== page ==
Redford earned 77% approval at 2013 PC AGM
Premier Jim Prentice is warming up for a victory lap as Progressive Conservatives loyalists gather at the posh Fairmont Banff Springs Hotel for the party’s annual general meeting on November 14 and 15, 2014. Mr. Prentice will join the convention basking in the glow of an impressive first two months as Premier and four recent by-election wins as party leader.
What a difference one year has made in Alberta politics. It was only twelve months ago that PC Party loyalists gathered at their 2013 annual meeting in Calgary to reward former leader Alison Redford with a 77% seal of approval.
“There’s always going to be people that have different perspectives,” Ms. Redford told CBC News after the vote. “It’s something that we celebrate in our party and we’re going to make sure that we keep working with everyone across the province.”
Less than five months later under a hurricane of controversy, Ms. Redford resigned as Premier of Alberta and leader of the PC Party.
Adults now back in charge
And after two years of what has felt like an endless stream of scandals, it finally feels like the adults might be in charge again at the Legislative Assembly.
But Ms. Redford’s absence does not mean the PC Party is free of problems.
The party saw record low participation in its September 2014 leadership contest. Only 23,386 votes were cast in the one ballot race, down from a record high of 144,289 votes cast in 2006. There were also numerous irregularities in the voting process, accusations that some members were unable to vote and that one PC MLA was given improper access to voting PIN numbers.
Future prospects for the PC Party may look better with Ms. Redford gone, but the party remains connected to a long list of broken promises made during the 2012 election.
Impressed with Mr. Prentice’s calm and commanding swagger, the party faithful seem satisfied with sweeping away the memory of their embarrassing leadership contest and the catastrophe was triggered it.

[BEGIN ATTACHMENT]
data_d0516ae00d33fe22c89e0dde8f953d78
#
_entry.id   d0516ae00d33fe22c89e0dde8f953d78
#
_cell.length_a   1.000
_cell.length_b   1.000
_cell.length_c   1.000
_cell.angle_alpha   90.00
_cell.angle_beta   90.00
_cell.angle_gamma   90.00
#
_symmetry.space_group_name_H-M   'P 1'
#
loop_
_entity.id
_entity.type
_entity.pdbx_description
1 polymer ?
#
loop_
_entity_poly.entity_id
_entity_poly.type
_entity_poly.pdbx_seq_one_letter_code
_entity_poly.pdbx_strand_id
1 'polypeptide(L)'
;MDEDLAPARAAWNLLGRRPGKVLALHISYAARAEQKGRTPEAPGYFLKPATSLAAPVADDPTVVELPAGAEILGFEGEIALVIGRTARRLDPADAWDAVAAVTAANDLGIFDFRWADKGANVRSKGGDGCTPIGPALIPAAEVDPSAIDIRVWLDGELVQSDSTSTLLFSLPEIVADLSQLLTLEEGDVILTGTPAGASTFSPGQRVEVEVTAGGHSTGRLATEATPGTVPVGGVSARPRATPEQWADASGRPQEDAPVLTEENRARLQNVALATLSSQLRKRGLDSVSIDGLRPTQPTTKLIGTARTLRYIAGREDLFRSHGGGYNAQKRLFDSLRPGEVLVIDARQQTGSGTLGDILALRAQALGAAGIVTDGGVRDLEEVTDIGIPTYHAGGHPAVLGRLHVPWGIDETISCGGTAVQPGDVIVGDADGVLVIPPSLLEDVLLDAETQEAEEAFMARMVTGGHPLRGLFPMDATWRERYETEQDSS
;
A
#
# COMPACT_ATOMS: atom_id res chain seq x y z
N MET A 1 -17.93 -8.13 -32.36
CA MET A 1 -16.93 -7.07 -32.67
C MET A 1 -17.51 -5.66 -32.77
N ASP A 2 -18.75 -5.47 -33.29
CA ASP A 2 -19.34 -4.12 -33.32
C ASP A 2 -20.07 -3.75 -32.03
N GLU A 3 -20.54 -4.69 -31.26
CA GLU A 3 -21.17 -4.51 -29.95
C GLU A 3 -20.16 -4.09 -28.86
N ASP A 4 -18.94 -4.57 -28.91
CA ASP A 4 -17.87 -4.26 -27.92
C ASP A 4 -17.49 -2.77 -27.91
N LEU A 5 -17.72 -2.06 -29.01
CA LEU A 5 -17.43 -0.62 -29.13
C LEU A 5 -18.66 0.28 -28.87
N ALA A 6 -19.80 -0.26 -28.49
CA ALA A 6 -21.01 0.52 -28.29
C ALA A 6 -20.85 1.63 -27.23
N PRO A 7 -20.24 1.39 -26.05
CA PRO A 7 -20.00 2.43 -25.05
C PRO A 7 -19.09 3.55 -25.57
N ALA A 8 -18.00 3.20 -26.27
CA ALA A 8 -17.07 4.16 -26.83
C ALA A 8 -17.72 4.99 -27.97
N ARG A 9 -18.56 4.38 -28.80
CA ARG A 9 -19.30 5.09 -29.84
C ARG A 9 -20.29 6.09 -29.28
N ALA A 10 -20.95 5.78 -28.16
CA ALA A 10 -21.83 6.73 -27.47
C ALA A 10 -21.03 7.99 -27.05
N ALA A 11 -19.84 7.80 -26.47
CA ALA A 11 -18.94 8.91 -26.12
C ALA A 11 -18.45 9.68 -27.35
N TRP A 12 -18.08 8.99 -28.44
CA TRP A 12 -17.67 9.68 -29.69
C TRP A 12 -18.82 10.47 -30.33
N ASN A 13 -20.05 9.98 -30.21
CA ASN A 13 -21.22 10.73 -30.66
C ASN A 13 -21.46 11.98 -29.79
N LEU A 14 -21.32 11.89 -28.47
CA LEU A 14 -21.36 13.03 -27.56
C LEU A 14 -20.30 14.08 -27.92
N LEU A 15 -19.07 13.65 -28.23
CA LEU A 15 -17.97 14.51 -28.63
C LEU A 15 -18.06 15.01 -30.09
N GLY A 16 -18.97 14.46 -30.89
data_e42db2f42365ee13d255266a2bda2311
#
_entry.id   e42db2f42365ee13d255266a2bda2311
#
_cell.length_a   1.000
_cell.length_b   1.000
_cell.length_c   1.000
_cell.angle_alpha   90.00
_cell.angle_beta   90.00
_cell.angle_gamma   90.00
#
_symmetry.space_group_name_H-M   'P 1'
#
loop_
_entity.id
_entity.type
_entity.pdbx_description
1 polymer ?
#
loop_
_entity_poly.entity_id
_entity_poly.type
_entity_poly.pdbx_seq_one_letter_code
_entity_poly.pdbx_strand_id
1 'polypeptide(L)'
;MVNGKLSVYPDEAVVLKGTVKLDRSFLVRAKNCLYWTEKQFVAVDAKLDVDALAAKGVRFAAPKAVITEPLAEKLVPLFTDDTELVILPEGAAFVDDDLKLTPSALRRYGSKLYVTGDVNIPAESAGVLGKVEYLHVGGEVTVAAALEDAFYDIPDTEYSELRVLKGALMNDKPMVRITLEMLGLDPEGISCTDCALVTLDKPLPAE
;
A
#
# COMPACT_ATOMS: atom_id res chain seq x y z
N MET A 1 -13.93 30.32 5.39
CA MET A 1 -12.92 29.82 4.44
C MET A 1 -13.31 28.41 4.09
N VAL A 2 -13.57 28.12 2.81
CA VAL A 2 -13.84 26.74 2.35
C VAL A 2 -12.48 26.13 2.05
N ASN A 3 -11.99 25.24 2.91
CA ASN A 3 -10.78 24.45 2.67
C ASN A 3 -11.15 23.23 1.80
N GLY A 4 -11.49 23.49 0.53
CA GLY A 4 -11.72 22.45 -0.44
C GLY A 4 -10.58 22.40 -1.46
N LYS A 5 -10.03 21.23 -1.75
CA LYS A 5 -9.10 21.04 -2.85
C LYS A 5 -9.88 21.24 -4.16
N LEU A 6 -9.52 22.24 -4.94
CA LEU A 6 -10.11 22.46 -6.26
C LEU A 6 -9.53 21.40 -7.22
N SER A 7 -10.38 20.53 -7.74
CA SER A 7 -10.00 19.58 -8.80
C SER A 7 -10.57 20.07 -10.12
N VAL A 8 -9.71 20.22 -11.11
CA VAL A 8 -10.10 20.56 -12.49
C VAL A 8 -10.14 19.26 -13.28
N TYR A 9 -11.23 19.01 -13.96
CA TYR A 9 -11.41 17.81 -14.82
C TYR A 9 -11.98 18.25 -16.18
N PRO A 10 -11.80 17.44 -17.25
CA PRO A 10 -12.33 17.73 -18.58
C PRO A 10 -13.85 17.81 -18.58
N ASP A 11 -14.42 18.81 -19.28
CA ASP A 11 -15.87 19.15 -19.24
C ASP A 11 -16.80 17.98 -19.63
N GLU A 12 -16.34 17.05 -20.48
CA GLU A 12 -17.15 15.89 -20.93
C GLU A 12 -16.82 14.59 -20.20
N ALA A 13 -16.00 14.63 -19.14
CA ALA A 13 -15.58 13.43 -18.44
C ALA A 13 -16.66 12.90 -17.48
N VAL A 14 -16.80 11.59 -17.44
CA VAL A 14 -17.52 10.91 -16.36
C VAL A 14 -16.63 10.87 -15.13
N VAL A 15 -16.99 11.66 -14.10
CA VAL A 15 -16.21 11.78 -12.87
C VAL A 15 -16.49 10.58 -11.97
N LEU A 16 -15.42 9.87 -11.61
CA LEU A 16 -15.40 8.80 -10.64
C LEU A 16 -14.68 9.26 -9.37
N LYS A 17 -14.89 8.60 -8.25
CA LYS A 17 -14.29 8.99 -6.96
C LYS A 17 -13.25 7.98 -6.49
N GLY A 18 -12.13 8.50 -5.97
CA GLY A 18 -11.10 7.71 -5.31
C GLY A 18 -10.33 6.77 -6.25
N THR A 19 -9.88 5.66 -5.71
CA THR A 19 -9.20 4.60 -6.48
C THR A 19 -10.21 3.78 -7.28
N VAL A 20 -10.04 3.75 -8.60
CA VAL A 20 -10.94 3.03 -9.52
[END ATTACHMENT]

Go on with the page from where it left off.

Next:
To the opposition Wildrose Party’s dismay, the by-election results suggest that many Alberta voters are willing to give Mr. Prentice a chance. The new Premier’s quick and efficient de-Redfordization strategy appears to have convinced many Albertans to, at least conditionally, once again warm up to Alberta’s natural governing party.
Mr. Prentice’s real challenge is a long-term one. Ms. Redford’s unpopular legacy left the new Premier with many easy initial wins to begin his tenure. But eventually Mr. Prentice will be forced to make tough choices, some of which may be unpopular. How he fairs when making these decisions, and responding to his critics, might be a more telling indicators of his political longevity as Premier.
What about Term-Limits for PC MLAs?
In a leadership contest devoid of much substance, an odd promise made by Mr. Prentice on August 21, 2014 did stick out.
In the middle of the leadership campaign, the front-runner’s team built up expectations around an important announcement.It was expected to be big. But when Mr. Prentice stepped up to the podium, he was met with confused stares when he proudly announced his second piece of legislation as Premier would be to impose legislated term-limits for MLAs.
When it quickly became clear that a term-limit laws was probably unconstitutional and would likely to be struck down by the Supreme Court of Canada, Mr. Prentice, a lawyer, scrambled to change his tune. He soon downplayed his initial promise, claiming that MLA term-limits would be an internal PC Party policy, rather than law.
It is yet to be seen whether Mr. Prentice will move forward with his term-limit agenda at this weekend’s convention in Banff.
How quickly fortunes change
PC Party loyalists who attended last year’s annual general meeting and leadership review may remember this slick promotional video promoting the visionary leadership of Ms. Redford. This artifact serves as an important reminder of how quickly political fortunes can turn for the worse.